EU Regulators Raid Intel Offices

Discussion in 'Press Releases and Announcements' started by kitsune, Feb 12, 2008.

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  1. yuio

    yuio NBR Assistive Tec. Tec.

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    maybe if intel did not have 80+ percent of the market rebates would be ok...


    give the little guy a chance, if they don't we will have another MS all over again.
     
  2. benx009

    benx009 Notebook Evangelist

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    Ah, the feud between AMD and Intel goes on. Ya gotta love it:D
     
  3. brianstretch

    brianstretch Notebook Virtuoso

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    The devil is in the details. Intel says something like: Buy 90%-100% of your CPUs from us and we'll give you these big $$$ rebates. If the buyer doesn't go along and effectively shut out AMD they'll have to pay far more for their Intel chips than their competitors who did. That's how Intel shut AMD out of Japan for years.
     
  4. Nocturnal310

    Nocturnal310 Notebook Virtuoso

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    Another reason to buy AMD... i used to like intel...now i feel like supporting AMD so there isnt any monopoly.
     
  5. SoonerDave

    SoonerDave Notebook Consultant

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    Keep in mind, though, the EU isn't nearly so enamored of the free market. They're more likely to get mired in the "fairness" business, which is like trying to bisect a sneeze. In their mind, a company being successful is "unfair" to the ones that aren't, as if there's an entitlement to success.

    As far as AMD goes, they're doing plenty to shoot themselves in the foot as of late without worrying what Intel might be doing from a supposedly "predatory" point of view.

    -sd
     
  6. Jalf

    Jalf Comrade Santa

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    Oh, gotta love how everyone here knows more about 1) how Intel does business, and 2) how to deal with monopolies. Perhaps you should apply for a job with the EU?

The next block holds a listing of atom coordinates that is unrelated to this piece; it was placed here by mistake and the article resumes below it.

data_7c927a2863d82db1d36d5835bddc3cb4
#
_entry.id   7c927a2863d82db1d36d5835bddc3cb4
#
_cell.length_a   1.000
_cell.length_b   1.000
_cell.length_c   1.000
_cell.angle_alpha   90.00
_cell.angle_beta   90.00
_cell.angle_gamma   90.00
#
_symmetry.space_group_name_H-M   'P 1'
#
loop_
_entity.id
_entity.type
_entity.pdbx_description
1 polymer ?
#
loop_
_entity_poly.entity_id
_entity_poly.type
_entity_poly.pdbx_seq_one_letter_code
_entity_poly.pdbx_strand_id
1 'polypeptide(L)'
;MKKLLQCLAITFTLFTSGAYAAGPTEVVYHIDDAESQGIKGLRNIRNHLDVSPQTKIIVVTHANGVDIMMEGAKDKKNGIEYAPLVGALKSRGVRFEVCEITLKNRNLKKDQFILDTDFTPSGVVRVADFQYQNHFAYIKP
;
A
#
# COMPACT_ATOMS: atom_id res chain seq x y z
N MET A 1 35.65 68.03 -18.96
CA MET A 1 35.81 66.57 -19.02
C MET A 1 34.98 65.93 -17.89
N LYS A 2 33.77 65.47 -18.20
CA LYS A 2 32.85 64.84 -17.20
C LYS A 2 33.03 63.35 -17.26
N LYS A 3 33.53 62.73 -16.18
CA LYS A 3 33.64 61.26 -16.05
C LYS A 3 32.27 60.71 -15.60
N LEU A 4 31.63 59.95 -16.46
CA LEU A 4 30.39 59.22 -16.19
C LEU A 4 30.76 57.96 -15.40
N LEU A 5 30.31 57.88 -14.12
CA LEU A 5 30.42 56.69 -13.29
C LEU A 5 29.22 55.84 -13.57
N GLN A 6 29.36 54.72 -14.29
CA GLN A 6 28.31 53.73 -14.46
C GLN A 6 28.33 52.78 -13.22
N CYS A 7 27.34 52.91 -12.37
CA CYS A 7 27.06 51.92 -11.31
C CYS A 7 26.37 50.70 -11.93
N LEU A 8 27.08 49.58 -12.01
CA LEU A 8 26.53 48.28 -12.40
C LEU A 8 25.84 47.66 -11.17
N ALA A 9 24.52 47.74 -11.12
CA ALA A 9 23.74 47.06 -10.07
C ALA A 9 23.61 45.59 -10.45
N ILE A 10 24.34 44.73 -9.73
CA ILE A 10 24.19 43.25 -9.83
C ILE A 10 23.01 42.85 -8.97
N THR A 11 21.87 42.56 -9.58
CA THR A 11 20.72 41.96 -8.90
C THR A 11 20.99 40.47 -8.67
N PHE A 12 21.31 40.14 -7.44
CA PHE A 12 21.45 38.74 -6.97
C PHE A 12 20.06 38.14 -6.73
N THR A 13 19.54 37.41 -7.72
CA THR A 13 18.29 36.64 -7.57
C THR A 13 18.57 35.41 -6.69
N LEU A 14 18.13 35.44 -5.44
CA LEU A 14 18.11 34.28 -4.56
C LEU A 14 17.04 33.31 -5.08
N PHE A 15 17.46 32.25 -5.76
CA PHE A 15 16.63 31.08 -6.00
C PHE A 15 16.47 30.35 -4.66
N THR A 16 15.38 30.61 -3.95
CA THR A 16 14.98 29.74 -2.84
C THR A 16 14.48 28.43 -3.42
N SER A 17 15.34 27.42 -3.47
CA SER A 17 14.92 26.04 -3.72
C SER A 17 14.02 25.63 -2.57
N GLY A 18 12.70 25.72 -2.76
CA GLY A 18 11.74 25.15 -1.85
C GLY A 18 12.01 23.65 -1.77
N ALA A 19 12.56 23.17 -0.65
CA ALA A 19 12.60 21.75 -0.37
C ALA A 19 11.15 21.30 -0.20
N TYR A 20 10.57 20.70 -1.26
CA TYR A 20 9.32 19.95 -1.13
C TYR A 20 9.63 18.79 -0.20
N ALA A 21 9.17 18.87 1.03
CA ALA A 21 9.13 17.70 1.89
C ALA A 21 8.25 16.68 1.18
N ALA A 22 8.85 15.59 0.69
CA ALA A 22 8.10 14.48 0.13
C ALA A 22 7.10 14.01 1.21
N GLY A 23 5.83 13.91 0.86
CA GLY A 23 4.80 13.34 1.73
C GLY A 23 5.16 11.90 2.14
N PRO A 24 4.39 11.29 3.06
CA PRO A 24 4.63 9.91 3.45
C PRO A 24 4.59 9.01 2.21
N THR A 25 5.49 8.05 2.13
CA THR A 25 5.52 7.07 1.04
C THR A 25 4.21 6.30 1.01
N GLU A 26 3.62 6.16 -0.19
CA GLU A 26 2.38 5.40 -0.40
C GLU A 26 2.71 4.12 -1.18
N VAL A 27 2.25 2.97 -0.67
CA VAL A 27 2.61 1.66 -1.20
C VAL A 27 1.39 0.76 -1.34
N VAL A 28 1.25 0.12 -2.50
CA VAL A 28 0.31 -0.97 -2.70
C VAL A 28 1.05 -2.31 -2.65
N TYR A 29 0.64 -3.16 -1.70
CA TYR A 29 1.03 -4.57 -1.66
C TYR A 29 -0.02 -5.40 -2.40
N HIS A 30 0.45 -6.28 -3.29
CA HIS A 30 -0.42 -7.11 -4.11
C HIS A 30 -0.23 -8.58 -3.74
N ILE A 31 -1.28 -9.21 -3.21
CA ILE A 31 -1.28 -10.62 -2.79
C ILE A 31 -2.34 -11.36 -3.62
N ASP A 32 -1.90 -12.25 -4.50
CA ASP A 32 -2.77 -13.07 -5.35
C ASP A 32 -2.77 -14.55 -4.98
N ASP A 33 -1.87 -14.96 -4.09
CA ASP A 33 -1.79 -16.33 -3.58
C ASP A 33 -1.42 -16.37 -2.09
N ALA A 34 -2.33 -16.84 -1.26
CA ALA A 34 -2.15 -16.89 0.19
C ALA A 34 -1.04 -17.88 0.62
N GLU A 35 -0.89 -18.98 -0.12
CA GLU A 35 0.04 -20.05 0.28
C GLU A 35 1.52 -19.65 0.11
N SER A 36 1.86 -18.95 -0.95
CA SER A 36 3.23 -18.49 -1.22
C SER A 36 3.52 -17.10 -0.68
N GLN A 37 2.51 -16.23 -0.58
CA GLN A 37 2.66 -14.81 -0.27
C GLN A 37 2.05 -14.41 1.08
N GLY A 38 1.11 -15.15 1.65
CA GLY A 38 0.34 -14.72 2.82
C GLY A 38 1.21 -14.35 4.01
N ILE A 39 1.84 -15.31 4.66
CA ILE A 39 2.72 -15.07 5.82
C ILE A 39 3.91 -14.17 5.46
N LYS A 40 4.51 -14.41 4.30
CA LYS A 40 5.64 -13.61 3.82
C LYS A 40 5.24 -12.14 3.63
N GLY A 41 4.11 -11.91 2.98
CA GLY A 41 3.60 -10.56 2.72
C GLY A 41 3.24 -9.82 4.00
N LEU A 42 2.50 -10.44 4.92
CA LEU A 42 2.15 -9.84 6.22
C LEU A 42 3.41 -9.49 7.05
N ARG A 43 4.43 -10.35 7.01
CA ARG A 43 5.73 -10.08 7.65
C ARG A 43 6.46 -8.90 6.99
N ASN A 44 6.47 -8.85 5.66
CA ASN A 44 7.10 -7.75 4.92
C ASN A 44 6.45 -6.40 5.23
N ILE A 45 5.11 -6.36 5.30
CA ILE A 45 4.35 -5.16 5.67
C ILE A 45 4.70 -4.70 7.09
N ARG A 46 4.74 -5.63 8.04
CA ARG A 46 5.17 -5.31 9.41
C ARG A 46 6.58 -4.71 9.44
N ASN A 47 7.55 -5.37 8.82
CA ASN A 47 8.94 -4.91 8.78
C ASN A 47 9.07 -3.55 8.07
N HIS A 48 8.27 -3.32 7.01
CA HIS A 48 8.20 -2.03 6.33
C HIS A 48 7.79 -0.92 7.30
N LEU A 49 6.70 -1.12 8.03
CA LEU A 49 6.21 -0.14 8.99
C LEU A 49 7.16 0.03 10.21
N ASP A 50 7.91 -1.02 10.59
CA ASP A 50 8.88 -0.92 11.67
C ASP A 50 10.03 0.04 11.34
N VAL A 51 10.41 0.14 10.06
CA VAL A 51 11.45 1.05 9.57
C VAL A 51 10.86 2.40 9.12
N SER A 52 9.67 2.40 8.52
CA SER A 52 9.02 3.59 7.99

Or perhaps you should just read up on some of the details?

    No, they didn't "tell people not to buy from their competitor". They bribed customers into not buying from their competitor. That is illegal. Even in the US, in fact. Coca Cola has been found guilty of the same thing some years ago.
    The entire point in a free market is that customers can choose freely. If they can't do that, it's not a free market. Apparently you guys don't want a free market though? Well, the EU does.

    Saying "If you buy from us, you get a discount" is perfectly legal. Saying "If you buy zero AMD computers, you get a discount" is not. "If you buy an AMD computer, you lose your nice fat discount" is not, in fact, anything to do with a free market.

    Don't be stupid. How about you look at 1) how many resources the EU had to put into that case, and, 2) the size of the EU's budgets, and 3) how much they fined MS in the end. I think you'll find that for the EU, the money in question are peanuts, especially when you subtract the costs of running this case.

    Again, wrong, but apparently such trivial things as "facts" don't worry people when they're filled with righteous indignation because an American company doesn't get its way?
    The EU was not satisfied, because MS did not comply.

    So spaketh the economic expert. Unfortunately, you would seem to be wrong.

    Highlighted the bit that your selective reading skills somehow seem to have missed.
    It's no business of Intel's whether someone (say Dell) buys anything from AMD. They can offer discounts on Intel's own products as much as thye want, but they can not fine customers for buying competing products, which is basically what they're doing.